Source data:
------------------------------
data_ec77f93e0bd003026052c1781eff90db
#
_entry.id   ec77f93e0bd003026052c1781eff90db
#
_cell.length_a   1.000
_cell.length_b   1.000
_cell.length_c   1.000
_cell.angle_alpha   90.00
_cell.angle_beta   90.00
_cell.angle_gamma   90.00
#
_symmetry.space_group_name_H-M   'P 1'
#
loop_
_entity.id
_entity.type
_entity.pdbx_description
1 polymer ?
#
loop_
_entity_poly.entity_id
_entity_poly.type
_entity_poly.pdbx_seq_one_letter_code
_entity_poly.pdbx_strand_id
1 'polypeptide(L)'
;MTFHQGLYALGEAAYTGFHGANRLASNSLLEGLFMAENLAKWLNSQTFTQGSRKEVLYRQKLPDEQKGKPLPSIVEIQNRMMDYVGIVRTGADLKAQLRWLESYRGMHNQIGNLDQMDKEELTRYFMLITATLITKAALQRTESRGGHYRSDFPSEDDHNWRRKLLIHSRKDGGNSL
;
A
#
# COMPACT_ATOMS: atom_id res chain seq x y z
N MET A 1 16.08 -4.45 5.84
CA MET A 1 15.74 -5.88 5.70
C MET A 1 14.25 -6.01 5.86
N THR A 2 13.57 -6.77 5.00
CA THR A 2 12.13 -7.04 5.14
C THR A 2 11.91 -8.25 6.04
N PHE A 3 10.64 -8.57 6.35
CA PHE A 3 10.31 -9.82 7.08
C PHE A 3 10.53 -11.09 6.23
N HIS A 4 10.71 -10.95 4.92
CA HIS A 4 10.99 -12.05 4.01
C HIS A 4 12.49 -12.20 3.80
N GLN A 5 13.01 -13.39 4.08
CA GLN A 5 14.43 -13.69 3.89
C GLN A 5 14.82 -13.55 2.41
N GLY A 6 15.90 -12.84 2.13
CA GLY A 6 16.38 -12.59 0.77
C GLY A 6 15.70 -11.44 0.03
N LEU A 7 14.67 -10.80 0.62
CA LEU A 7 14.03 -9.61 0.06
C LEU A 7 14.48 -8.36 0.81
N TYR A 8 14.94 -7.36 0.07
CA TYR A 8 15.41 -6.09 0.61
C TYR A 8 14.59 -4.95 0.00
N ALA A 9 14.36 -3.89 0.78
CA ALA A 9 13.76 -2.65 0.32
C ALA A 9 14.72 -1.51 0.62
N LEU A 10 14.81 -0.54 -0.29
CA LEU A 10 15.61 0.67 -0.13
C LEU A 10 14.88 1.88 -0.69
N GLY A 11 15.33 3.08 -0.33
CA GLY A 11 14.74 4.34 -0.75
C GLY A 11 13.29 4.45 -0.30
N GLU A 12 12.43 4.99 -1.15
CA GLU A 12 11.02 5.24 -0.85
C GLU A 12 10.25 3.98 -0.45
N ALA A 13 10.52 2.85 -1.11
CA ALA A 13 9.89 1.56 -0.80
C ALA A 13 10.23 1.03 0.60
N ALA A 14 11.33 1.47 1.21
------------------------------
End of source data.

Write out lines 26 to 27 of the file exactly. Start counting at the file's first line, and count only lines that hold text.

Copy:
;MTFHQGLYALGEAAYTGFHGANRLASNSLLEGLFMAENLAKWLNSQTFTQGSRKEVLYRQKLPDEQKGKPLPSIVEIQNRMMDYVGIVRTGADLKAQLRWLESYRGMHNQIGNLDQMDKEELTRYFMLITATLITKAALQRTESRGGHYRSDFPSEDDHNWRRKLLIHSRKDGGNSL
;